For much of the last two centuries the central focus of Delaware’s economy was the business started when Eleuthere Irenee du Pont, the practical-minded son of a dreamy, idealistic French immigrant, built a gunpowder mill on the banks of Brandywine Creek in 1802. This was the first enterprise of the family du Pont, and it expanded to become one of America’s great munitions and chemical companies. It switched from gunpowder to dynamite in the 1880s and grew especially rapidly during World War I, generating so much capital that the company bought a large share of General Motors stock in the 1920s and controlled GM for 30 years when it was America’s largest corporation. DuPont capital also financed what was arguably the world’s finest research and development program. In the years on either side of World War II, DuPont prospered by bringing to the consumer and industrial markets new synthetics and plastics like rayon, nylon, synthetic dyes, cellophane, lucite, teflon, dacron, orlon, kevlar: “Better Living Through Chemistry.”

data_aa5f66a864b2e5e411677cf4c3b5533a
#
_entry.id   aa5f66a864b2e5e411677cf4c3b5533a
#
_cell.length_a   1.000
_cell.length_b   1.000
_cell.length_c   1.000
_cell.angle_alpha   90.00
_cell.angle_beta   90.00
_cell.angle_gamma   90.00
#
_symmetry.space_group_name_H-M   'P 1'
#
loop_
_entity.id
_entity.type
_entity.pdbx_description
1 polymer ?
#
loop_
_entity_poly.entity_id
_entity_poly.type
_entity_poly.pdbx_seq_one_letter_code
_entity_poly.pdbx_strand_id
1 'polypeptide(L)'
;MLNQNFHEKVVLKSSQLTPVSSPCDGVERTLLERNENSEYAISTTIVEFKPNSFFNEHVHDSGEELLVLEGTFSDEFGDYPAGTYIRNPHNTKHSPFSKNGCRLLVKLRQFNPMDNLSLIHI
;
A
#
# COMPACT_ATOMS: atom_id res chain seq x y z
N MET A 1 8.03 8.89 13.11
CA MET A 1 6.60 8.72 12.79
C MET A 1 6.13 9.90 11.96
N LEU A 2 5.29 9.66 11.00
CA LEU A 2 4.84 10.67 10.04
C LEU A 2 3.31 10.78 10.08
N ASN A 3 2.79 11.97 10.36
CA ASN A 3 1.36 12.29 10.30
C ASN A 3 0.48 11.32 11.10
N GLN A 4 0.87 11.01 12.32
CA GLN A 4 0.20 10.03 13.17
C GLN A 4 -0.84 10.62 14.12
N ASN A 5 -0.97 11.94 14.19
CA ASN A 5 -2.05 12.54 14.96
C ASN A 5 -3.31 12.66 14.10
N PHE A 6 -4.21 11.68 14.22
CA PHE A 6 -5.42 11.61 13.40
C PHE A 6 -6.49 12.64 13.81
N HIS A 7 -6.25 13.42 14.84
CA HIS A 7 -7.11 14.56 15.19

Delaware has used its status as a state to pass laws that set national policy. In the late 19th century, it passed pioneering laws of incorporation, giving more flexibility and power to managers and owners. About half of the nation’s publicly traded companies are incorporated in Delaware—their legal births take place in a federal-style building near the Capitol in Dover—which means that much of the nation’s corporate law, especially on mergers and acquisitions, is made in Delaware’s Chancery Court. Delaware takes care in choosing judges and writing corporate law to produce a reliable legal environment. In the last quarter century, Delaware has fostered a new industry: credit cards. In 1981 Governor Pete du Pont pushed through a law abolishing Delaware’s usury laws and lowering its bank franchise tax. Inflation was high, and banks were looking for a state with no limit on interest rates to locate their credit card operation. South Dakota abolished its usury law in 1980, but didn’t have a labor force large enough to support many banks; Delaware did. MBNA moved in from Maryland in 1982 and invented the affinity card in 1983; it became the nation’s largest credit card issuer and its CEO Charles Cawley replaced the du Ponts as Delaware’s most visible philanthropist and community leader. Cawley retired in 2003 and MBNA was acquired by Bank of America in 2005. But Delaware still issues most of the nation’s credit cards, DuPont is developing alternative fuels, life sciences businesses are growing (AstraZeneca has its U.S. headquarters here) and the state’s economy may surge again from the rise of an industry as little anticipated now as the credit card business was in 1980.